Alwaleed-backed Deezer mulling another crack at IPO market, says chief executive
Music streaming service will launch exclusive audio services such as podcasts and comedy shows in the region
Deezer, the music streaming platform backed by Saudi billionaire Prince Alwaleed bin Talal, plans to go public within 18 months, depending on market circumstances, its chief executive said.
The company dropped previous plans for an initial public offering in October 2015 after it failed to convince investors. It had expected to raise $329 million (Dh1.2 billion) at the time.
“Going public is an opportunity… it is something that we will consider in the next 12 to 18 months,” Hans-Holger Albrecht told The National.
“We know financial markets love music streaming companies as you saw in the case of Spotify [which went public with $26.5bn valuation in April 2018]. As a company, we are of the right size… we will raise an IPO, if everything goes well,” said Mr Albrecht, without disclosing further details.
Deezer, whose main shareholders include French tycoon Xavier Niel, telecom company Orange and leading music groups Universal, Sony and Warner Music, is not looking to raise new money right now.
“We can raise new money and we also know what to do with that, but it is not on our agenda right now,” said Mr Albrecht. “Deezer is well-funded and currently in a very fortunate situation.”
Founded in France in 2007, Deezer entered the Middle East and North Africa in October last year. It has 14 million monthly active users in 185 countries and offers more than 56 million tracks and other content on a range of mobile devices.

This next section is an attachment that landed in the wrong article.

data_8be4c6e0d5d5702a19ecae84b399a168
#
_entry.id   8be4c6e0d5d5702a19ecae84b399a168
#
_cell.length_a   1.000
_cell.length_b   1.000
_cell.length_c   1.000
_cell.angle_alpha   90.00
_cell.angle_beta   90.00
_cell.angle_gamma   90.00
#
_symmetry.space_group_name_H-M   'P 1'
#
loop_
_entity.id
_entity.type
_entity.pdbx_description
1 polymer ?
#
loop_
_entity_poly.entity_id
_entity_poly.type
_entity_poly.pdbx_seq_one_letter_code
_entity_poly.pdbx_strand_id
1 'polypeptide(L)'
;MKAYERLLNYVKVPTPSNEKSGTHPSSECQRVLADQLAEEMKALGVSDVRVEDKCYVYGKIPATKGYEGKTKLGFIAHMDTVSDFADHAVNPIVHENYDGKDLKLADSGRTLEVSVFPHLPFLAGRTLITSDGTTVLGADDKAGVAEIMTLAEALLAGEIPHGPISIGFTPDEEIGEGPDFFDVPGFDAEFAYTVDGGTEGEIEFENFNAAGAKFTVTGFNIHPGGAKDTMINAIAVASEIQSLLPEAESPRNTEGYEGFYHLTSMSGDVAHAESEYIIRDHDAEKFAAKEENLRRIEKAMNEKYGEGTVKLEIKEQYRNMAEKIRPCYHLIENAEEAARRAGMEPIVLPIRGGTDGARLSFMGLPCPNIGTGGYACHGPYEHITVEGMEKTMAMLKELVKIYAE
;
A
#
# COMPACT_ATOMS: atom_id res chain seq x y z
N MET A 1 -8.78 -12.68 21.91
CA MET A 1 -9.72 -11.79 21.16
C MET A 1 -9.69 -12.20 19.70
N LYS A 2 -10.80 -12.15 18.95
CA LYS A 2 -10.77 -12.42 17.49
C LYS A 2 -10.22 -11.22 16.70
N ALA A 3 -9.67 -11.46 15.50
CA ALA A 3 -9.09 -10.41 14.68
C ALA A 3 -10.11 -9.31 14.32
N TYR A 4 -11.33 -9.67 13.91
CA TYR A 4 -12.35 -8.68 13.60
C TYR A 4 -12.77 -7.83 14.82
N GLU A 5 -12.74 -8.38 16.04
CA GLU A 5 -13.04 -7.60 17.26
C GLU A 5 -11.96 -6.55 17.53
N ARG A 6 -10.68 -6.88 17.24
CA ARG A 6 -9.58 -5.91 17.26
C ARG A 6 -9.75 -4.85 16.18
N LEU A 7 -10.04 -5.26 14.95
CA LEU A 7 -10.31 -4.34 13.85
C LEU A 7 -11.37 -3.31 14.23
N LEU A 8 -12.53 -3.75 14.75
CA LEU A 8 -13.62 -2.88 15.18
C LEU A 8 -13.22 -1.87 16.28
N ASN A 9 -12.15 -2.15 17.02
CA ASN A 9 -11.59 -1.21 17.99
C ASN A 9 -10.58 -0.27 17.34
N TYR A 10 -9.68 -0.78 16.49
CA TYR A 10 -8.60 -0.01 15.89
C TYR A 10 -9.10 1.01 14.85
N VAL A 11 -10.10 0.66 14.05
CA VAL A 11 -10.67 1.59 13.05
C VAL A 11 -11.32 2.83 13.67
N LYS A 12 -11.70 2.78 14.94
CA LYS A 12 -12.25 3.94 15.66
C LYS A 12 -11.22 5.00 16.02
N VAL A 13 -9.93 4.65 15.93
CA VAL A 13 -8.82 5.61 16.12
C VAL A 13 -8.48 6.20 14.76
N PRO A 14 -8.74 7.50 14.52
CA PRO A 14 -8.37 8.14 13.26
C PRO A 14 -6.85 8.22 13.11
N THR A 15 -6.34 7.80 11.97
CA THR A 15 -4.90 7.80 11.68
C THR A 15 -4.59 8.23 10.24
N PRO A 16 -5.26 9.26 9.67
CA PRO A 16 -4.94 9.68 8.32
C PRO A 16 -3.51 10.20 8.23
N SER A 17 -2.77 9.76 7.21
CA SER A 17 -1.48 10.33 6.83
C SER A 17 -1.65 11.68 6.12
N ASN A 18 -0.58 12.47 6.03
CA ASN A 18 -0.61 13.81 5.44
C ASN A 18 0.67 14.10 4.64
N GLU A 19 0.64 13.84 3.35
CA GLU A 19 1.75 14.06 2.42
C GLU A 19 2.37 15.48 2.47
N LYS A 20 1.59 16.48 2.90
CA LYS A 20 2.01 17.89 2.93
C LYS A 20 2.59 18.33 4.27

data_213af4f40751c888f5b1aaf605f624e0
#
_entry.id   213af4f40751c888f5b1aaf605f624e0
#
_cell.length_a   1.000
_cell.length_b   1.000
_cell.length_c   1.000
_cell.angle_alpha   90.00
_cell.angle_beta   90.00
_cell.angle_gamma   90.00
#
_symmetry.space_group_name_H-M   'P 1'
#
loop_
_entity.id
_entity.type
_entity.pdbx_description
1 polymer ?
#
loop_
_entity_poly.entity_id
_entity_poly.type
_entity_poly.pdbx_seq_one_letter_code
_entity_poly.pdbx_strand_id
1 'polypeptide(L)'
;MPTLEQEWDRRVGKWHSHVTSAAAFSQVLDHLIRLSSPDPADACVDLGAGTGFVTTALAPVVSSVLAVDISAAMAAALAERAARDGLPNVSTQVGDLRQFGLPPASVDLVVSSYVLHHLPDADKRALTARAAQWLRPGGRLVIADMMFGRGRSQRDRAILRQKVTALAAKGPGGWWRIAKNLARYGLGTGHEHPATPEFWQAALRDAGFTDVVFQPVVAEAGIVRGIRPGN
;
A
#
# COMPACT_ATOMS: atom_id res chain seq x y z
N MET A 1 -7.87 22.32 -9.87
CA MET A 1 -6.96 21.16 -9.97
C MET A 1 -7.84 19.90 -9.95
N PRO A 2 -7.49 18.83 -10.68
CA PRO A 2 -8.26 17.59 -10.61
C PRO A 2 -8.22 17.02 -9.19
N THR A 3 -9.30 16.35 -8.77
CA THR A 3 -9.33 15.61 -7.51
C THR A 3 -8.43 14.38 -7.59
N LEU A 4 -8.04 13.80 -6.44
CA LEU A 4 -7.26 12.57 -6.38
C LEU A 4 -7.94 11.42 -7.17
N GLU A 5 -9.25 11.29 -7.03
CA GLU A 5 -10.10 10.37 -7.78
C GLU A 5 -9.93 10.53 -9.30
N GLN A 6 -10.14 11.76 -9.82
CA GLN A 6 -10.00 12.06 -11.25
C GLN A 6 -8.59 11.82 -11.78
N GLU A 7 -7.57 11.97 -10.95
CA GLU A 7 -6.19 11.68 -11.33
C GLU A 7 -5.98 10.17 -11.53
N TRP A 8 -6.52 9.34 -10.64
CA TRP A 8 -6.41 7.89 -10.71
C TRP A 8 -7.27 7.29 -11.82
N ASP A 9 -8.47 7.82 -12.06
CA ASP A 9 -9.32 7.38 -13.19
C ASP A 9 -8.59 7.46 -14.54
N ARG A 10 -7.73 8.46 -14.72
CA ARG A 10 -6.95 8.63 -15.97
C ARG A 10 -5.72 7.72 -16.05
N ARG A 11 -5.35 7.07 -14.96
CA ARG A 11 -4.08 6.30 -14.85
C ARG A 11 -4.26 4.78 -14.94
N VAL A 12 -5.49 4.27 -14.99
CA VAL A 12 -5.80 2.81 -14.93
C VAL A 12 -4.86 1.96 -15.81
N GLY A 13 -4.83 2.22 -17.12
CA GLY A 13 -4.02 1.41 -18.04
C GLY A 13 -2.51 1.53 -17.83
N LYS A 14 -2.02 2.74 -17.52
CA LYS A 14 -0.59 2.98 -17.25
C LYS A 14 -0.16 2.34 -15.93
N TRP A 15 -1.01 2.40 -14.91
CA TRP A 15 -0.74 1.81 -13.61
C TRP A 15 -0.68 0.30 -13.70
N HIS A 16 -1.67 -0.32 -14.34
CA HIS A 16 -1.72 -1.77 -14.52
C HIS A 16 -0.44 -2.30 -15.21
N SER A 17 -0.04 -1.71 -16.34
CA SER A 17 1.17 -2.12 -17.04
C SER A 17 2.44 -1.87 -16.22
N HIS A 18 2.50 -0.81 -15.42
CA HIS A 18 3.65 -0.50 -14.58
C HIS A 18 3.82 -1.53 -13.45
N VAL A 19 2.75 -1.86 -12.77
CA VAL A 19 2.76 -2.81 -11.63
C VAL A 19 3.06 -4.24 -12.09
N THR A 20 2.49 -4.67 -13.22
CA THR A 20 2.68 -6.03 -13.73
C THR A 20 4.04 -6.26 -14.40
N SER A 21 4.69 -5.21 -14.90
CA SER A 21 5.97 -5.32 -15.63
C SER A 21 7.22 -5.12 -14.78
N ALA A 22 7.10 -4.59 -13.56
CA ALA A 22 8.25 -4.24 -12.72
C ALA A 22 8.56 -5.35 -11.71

“We started from zero last year and we are aiming [for] 4 million registrations to our service in Mena,” said Mr Albrecht, who expects maximum growth coming out of the UAE, Saudi Arabia and Egypt in the coming months. He did not disclose the number of paying subscribers in the region.
Deezer will launch new audio services such as podcast and comedy shows in the region in the next few months as it aims for 10 per cent growth in subscriber numbers.
“Our plan is to go beyond music and produce original audio content for Mena customers in [the] next two years. It will include podcasts, audio books, talk shows and comedy shows,” added Mr Albrecht.
Deezer’s audio services are available in other markets, such as Europe and Latin America but the company is investing in new, local production facilities in Mena. Without disclosing an investment figure, Mr Albrecht said it will be “significant” and the region is their “top priority”.
“For us, Mena is not just a small region like it could be for Apple or Amazon. We really want to build our strong presence here,” he added.
“Though this region is still small in revenues but our interest is driven by potential. Music streaming penetration is very small in Mena, less than 2 per cent of the population, whereas in other markets like Scandinavia it is more than 40 per cent.”
In August 2018, Deezer secured an investment of 1 billion Saudi riyals (Dh979m) from Prince Alwaleed’s Kingdom Holding Company and Rotana Group in a private placement that valued the company at around $1.10bn, analysts said at the time. More than 100 Arabic artists are signed to Rotana, including Mohammed Abdo, Elissa and Asallah.
Alongside the deal, Rotana and Deezer signed an exclusive long-term agreement to distribute the music company’s Arabic digital audio and video content across the region.
The company aims to grow its user base in Mena to rival that of homegrown streaming service Anghami (which has more than 55 million users worldwide), Spotify, Apple Music, YouTube and others, as one of the biggest providers of Arabic music and content.
It is also eyeing exclusive partnerships with Mena telecom companies to scale up their business. Deezer has partnered with 45 operators globally.
“We are at final stages of negotiations with some local companies and will make announcements in the next couple of months,” added Mr Albrecht.
Updated: October 9, 2019 05:32 PM